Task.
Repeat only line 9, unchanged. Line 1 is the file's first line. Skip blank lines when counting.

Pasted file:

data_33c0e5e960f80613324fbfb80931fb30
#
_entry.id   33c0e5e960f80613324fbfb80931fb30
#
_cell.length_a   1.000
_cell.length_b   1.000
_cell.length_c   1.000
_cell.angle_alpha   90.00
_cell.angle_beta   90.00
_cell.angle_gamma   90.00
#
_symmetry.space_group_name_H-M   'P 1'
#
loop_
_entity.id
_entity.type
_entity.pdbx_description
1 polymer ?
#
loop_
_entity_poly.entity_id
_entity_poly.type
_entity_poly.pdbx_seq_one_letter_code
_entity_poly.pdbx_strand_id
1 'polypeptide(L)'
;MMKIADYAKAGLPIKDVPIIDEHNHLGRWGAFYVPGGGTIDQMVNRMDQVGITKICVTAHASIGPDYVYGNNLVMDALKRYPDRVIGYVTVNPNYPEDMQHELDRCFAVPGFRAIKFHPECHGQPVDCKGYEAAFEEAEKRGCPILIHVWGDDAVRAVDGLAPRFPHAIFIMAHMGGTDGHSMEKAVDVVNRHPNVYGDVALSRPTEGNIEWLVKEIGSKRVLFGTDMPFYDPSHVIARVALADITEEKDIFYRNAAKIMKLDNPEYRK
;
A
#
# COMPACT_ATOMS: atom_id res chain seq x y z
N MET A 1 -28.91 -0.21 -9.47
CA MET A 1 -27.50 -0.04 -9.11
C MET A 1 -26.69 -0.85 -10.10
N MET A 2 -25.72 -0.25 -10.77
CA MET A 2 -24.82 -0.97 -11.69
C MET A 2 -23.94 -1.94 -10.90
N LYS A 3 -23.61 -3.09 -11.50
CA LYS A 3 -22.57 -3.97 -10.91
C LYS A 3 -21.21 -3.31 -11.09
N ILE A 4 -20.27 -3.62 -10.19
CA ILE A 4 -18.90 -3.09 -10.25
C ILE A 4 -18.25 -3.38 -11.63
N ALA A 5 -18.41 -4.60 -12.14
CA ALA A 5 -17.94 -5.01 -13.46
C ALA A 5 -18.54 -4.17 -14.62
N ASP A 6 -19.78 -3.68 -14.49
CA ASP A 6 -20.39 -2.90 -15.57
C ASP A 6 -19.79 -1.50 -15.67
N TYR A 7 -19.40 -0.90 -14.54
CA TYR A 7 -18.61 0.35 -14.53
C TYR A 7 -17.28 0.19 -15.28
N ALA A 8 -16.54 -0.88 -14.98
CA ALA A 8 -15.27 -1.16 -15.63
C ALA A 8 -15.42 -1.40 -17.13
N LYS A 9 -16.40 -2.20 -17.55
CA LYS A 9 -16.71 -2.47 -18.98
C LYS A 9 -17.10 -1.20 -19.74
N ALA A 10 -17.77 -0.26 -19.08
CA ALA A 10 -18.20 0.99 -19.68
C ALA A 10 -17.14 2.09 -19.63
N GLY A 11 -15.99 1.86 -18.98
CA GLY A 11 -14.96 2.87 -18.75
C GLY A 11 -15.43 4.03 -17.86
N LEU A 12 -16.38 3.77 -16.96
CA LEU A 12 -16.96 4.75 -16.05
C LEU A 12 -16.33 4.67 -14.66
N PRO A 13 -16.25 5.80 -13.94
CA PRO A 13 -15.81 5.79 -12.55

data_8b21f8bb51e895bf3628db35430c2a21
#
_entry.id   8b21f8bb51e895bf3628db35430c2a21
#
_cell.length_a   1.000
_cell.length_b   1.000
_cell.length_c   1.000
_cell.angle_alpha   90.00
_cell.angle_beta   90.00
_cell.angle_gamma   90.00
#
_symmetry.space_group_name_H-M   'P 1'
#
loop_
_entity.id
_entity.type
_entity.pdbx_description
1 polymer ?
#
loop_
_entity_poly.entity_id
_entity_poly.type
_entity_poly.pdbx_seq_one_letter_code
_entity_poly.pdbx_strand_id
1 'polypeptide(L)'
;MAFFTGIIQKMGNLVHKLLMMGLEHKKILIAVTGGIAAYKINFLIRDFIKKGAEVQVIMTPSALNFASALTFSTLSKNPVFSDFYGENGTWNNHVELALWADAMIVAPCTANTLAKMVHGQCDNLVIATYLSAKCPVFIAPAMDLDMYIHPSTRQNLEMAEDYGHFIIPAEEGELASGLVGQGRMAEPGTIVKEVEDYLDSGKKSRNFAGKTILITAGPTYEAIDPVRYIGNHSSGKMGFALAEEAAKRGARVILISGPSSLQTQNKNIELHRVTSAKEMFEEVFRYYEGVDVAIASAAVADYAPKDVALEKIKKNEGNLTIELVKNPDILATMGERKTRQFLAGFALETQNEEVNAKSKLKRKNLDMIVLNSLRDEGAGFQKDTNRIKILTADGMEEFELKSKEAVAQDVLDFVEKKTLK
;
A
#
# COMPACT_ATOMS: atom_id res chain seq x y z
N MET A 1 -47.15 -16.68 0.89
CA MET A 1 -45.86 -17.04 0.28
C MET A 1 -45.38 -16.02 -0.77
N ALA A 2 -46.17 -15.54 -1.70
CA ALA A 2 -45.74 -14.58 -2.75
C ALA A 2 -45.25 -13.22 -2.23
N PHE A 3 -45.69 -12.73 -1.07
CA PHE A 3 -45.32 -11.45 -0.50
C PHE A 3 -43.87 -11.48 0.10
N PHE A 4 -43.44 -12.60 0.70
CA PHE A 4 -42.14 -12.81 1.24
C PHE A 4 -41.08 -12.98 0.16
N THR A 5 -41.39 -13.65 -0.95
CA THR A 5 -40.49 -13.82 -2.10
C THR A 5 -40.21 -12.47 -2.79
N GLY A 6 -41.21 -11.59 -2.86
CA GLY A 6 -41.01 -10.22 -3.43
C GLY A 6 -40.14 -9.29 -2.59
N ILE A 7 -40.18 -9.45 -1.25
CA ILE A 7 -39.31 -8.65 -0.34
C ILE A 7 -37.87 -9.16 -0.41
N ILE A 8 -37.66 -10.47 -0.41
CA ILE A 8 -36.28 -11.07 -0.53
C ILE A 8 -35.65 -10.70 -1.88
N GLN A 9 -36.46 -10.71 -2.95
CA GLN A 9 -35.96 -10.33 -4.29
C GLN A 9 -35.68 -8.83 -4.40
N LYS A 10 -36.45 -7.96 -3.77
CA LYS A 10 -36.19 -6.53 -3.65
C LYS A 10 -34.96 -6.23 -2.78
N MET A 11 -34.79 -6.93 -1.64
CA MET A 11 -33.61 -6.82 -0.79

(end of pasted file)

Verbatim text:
_cell.angle_beta   90.00